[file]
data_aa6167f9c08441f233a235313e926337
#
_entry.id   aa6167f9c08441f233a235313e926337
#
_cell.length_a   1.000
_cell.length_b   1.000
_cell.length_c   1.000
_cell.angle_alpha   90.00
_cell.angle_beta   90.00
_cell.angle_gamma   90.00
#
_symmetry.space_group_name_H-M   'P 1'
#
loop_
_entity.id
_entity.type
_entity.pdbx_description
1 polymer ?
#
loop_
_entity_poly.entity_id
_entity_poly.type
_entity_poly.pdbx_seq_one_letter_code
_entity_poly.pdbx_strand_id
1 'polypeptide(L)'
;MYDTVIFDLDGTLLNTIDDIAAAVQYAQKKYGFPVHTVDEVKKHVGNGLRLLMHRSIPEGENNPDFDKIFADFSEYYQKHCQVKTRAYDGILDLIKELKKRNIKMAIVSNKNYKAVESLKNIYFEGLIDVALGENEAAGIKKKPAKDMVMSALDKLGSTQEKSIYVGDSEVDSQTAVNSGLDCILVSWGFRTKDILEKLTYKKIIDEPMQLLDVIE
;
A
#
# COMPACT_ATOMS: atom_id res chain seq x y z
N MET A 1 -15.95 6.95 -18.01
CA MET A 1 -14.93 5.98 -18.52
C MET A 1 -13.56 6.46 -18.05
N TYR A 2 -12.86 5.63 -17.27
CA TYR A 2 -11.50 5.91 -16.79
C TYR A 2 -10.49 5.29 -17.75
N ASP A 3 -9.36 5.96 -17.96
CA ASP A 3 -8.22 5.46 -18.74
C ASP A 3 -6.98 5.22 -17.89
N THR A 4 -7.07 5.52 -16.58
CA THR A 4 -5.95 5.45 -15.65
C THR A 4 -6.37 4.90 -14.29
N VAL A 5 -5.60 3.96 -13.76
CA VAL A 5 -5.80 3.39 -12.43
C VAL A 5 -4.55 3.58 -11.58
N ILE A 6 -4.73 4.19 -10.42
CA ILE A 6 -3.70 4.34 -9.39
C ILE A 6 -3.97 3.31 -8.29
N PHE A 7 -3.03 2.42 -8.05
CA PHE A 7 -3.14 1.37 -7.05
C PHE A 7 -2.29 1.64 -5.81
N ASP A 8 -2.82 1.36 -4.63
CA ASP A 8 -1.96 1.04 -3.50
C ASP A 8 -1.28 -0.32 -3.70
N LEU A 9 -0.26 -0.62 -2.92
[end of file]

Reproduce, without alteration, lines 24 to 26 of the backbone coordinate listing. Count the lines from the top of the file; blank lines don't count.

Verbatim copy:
_entity_poly.pdbx_strand_id
1 'polypeptide(L)'
;MYDTVIFDLDGTLLNTIDDIAAAVQYAQKKYGFPVHTVDEVKKHVGNGLRLLMHRSIPEGENNPDFDKIFADFSEYYQKHCQVKTRAYDGILDLIKELKKRNIKMAIVSNKNYKAVESLKNIYFEGLIDVALGENEAAGIKKKPAKDMVMSALDKLGSTQEKSIYVGDSEVDSQTAVNSGLDCILVSWGFRTKDILEKLTYKKIIDEPMQLLDVIE